After you’ve made those two changes, save and close the file.

We need to restart our Tomcat process to implement these changes:

  1. sudo systemctl restart tomcat

If you followed our Tomcat installation guide, you have a ufw firewall enabled on your installation. Now that all of our requests to Tomcat are restricted to the local loopback interface, we can remove the rule from our firewall that allowed external requests to Tomcat.

  1. sudo ufw delete allow 8080

Your Tomcat installation should now only be accessible through your web server proxy.

Conclusion

At this point, connections to your Tomcat instance should be encrypted with SSL with the help of a web server proxy. While configuring a separate web server process might increase the software involved in serving your applications, it simplifies the process of securing your traffic significantly.


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Everything works until the last step, which is to change the HTTP and AJP Connectors in server.xml to only listen on localhost. Here’s the change I made to the AJP Connector:

<Connector port="8009" address="127.0.0.1" protocol="AJP/1.3" redirectPort="8443" />

Before this change, typing https://myhostname takes me to the Tomcat administration page; after it, I get “503 Service Unavailable”.

Here’s the relevant portion of mod_jk.log

[info] jk_open_socket::jk_connect.c (817): connect to ::1:8009 failed (errno=111)
[Thu Mar 23 17:37:13.808 2017] [14484:140252643563264] [info] ajp_connect_to_endpoint::jk_ajp_common.c (1068): (ajp13_worker) Failed opening socket to (::1:8009) (errno=111)
[Thu Mar 23 17:37:13.808 2017] [14484:140252643563264] [error] ajp_send_request::jk_ajp_common.c (1728): (ajp13_worker) connecting to backend failed. Tomcat is probably not started or is listening on the wrong port (errno=111)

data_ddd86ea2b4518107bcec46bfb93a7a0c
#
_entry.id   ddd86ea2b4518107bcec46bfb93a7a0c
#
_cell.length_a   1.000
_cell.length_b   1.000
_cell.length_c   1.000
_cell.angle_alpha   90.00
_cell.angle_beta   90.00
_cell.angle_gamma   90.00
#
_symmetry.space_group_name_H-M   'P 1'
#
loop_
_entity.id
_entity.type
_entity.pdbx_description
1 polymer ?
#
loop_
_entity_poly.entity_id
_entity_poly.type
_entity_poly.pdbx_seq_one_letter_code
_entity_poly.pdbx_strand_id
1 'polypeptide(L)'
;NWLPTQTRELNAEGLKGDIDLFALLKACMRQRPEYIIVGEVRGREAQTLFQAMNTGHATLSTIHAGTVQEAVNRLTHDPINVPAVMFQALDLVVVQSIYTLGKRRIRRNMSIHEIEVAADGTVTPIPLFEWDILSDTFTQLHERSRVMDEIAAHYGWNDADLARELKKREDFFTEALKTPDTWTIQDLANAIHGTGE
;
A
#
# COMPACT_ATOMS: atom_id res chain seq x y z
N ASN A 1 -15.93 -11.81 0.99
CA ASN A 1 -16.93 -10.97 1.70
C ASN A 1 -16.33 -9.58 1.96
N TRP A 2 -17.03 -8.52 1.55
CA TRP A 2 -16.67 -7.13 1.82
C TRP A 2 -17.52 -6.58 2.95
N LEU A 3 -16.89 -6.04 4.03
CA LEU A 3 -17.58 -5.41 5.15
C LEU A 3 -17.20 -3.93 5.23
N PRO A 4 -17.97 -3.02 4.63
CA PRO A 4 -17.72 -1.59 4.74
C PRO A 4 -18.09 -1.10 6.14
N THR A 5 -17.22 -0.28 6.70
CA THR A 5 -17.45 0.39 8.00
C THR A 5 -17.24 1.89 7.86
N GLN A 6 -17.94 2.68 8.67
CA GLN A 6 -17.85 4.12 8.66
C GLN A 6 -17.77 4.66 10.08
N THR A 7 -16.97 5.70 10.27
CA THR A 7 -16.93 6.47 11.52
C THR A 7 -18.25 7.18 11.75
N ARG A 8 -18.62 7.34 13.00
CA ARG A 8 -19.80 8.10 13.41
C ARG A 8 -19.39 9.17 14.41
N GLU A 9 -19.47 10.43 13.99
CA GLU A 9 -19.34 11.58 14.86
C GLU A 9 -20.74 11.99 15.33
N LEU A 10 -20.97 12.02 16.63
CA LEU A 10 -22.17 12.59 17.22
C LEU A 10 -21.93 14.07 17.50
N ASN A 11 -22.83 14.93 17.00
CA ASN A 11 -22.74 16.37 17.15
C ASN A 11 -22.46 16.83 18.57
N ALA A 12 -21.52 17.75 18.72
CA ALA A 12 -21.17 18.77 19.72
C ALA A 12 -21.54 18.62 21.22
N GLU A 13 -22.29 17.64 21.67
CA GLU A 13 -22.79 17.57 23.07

Need a secret to establish communication between tomcat and AJPconnector. sudo nano /etc/libapache2-mod-jk/workers.properties –add worker.ajp13_worker.secret=secretkey

sudo nano /opt/tomcat/conf/server.xml –add the same secret <Connector port=“8009” address=“::” protocol=“AJP/1.3” redirectPort=“8443” secretRequired=“true” secret=“secretkey” />

check for errors in /var/logs/apache2/mod_jk.log

Can AJP/1.3 be run over TLS?

I have an Apache-https proxy using https-connection further downstream, and the tomcat at the other is running an https connector. Another installation utilizes AJP/1.3 between httpd and tomcat, and I was wondering if I could add TLS-encryption to the AJP-connector. How would the configurations need to be altered? I mean, could I just grab the TLS-stuff from the https-connector and add them to the AJP-connector? How would the httpd-configs be altered then?

You have to rename the JK configuration file from httpd-jk.conf to jk.conf. This worked for me :

$ sudo a2dismod jk $ sudo mv /etc/apache2/mods-available/httpd-jk.conf /etc/apache2/mods-available/jk.conf $ cd /etc/libapache2-mod-jk/ $ sudo ln -f -s …/apache2/mods-available/jk.conf httpd-jk.conf $ sudo a2enmod jk $ sudo apache2ctl configtest $ sudo systemctl restart apache2

I remember this tutorial used to work when it was released but I am afraid it does not work anymore. Can you please let me know if I have to update something so it can be used in current versions (Ubuntu, Tomcat, Apache2, etc.)

Do I need to disable JKMount to renew the certs?

remove line —JKMount /* ajp13_worker

Having problem with acme-challenge on renewal

sudo apache2ctl configtest

<–any error occur —> JK not present

Solution

sudo a2enmod jk

My configuration is Apache and Tomcat. I set up everything as mentioned here except “Restricting Access to the Tomcat Installation”. When I enter the public Ip address of my server without https, it still loads. How can I secure Ip address behind https?

“Restricting Access to the Tomcat Installation” - If I do this, its not working. Else it works. Could someone explain why?

Thanks for the nice detailed tutorial. I have two issues:

Everything works except the last part i.e. Restricting Access to the Tomcat Installation, I saw tha tother members have the same issue, any update or solutions?

How can I access the apache2 server interface? openning my_server_ip open the tomcat server interface.